Engineering school in good hands with Klawe
By Steven Schultz
her new role as engineering dean, one that does not appear on her resume is her success in learning to juggle.
It's a skill she began developing in 1979 as a graduate student at the University of Toronto. Despite self-described klutziness -- "like the nerd who does no sports" -- she was entranced when she saw an impromptu performance by a professor visiting from MIT. Taking her on as a challenge, the professor worked with Klawe for about two hours a day through his one-week stay.
"By the end of that week I was at the point where a normal person would be in five minutes," said Klawe (pronounced KLAH-vey). "But it was enough. I just worked on it for months and years, and here I am -- 25 years later and I can juggle," said Klawe, who now performs a brief show with four balls to demonstrate the importance of taking on new challenges.
At Princeton, Klawe has set herself another kind of challenge -- propelling the School of Engineering and Applied Science to the highest ranks in the country and integrating the school more closely into the rest of the University. According to those who have worked with her, Klawe is just the person to do it.
"She has enormous energy, and she's not one to be easily daunted," said James Sturm, a professor of electrical engineering who served as interim dean. Colleagues said that whether keeping four balls in the air or pulling diverse faculty members together to achieve things they never thought possible, Klawe approaches everything in life with a powerful enthusiasm, tenacity and refusal to conform to molds.
"Just hang on to your hat; things are going to happen," said Sturm. "She has lots of ideas and you never quite know where the great success is going to be, but (the engineering school) is going to be a very different place in five years than it is today."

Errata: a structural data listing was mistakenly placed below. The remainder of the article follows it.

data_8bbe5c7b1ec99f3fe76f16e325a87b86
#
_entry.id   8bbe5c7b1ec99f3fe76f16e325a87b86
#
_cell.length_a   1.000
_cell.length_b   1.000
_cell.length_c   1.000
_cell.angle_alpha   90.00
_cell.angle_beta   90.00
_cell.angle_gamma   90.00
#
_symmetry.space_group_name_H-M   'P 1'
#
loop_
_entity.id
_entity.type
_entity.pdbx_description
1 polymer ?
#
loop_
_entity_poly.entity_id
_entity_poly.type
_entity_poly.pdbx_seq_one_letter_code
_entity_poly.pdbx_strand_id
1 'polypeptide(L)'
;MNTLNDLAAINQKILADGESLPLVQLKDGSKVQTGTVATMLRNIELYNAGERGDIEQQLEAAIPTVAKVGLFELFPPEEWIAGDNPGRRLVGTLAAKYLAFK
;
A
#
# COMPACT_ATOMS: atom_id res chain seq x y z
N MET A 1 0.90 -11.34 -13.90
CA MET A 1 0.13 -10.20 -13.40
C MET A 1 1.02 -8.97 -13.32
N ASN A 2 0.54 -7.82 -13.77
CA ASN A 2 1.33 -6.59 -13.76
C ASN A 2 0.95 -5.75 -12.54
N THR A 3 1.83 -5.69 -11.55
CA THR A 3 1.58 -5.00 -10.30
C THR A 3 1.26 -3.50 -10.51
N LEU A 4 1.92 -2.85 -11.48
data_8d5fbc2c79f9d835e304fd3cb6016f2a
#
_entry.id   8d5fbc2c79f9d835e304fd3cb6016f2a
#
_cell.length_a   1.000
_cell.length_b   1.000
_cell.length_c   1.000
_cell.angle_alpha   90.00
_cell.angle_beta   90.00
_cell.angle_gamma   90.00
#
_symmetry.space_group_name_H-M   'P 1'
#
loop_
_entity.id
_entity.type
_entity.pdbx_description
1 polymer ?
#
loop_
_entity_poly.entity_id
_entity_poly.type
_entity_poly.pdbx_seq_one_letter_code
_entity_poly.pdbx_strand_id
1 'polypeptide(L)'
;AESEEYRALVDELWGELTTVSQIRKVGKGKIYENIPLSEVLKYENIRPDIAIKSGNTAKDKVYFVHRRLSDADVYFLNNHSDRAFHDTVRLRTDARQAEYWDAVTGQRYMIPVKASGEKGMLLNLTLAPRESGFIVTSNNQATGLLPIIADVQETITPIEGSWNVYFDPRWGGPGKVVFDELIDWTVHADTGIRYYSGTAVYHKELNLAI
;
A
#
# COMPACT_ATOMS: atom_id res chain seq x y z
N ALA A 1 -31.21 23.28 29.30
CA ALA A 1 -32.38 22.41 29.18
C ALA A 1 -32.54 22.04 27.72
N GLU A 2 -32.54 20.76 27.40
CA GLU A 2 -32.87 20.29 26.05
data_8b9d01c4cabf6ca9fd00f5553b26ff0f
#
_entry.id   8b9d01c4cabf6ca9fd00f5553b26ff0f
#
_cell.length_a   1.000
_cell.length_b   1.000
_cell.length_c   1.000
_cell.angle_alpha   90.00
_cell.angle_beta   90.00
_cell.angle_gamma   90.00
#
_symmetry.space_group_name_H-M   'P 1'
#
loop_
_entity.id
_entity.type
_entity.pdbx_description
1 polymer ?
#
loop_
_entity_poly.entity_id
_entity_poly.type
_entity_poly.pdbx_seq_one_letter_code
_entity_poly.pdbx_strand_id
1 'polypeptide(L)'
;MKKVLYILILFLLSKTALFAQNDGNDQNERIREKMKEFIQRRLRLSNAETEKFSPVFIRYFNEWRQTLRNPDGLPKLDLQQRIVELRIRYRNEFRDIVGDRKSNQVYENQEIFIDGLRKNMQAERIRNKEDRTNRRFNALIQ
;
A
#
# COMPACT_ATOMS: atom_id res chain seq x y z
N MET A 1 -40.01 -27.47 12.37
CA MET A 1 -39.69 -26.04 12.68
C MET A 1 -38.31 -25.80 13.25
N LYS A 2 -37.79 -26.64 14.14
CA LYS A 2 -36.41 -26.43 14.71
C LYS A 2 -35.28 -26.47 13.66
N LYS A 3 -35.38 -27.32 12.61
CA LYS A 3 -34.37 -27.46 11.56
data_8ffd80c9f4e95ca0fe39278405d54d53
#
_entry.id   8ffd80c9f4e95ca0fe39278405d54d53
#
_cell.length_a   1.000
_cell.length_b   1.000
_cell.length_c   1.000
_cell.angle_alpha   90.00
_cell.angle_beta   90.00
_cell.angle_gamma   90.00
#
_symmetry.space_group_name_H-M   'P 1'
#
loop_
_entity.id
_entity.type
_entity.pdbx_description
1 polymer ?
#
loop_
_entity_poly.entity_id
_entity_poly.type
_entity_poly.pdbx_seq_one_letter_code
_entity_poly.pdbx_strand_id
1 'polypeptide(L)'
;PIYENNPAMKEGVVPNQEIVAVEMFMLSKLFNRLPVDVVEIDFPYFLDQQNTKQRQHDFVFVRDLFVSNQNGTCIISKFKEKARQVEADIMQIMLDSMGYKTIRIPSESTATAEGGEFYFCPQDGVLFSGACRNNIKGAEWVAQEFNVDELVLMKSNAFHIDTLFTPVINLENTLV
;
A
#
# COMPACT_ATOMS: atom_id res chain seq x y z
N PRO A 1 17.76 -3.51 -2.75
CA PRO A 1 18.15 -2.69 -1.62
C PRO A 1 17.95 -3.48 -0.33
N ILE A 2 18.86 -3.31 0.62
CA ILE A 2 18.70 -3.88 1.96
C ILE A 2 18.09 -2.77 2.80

Areas of excellence
As she prepares for change, however, Klawe has set a measured pace. Since starting in January, she has spent much of her time meeting with people from inside the engineering school, from around the University and from industry and other universities to learn about the school and how it fits into the broader context of engineering and education. These interviews are leading up to a major strategic planning initiative that will hit full stride this fall when the school will hold a series of 10 one-day retreats. The retreats will range in subject from undergraduate and graduate education to faculty research and industry interaction and could ultimately involve nearly 1,000 people, Klawe said.
"The really key thing we have to do over the next 12 months is decide what our areas of excellence are, what we are going to focus on," said Klawe, a computer scientist who came to Princeton from the University of British Columbia, where she was dean of science. "They have to be a set of areas where we can really become the best in the world. They have to be chosen so that they help us move our level of impact and reputation into the top ranks." While Princeton's engineering school is often ranked in the top 20 in the nation, Klawe wants to move it squarely into the top 10.
Choosing areas on which to focus does not mean cutting back on others, she said. It means finding areas that, with a modest investment, could leap forward and carry the rest of the school with them. "I think of us as building on the things we already do and linking them together," she said.